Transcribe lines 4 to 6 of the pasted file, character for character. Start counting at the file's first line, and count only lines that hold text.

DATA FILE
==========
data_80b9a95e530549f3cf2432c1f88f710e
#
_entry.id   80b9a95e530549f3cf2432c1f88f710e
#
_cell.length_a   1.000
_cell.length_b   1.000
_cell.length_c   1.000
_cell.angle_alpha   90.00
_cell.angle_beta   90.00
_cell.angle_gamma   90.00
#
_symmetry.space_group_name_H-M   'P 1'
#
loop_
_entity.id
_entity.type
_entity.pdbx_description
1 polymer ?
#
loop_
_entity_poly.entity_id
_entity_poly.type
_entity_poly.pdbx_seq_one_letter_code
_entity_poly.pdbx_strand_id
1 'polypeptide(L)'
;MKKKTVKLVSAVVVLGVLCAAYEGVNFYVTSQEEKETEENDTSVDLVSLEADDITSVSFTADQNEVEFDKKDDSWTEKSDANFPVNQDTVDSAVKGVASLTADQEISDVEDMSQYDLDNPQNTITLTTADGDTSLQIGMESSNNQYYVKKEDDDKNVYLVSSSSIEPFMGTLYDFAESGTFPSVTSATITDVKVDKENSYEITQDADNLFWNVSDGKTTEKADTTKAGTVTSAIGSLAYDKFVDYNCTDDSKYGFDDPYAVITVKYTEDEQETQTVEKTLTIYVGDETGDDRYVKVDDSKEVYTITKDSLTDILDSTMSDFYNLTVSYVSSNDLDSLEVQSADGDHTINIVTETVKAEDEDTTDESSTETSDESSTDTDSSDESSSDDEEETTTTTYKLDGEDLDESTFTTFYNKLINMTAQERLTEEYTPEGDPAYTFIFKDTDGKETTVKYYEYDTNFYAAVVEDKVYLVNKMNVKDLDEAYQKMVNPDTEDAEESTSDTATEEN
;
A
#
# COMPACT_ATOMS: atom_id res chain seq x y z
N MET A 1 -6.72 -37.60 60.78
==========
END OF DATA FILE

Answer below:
#
_cell.length_a   1.000
_cell.length_b   1.000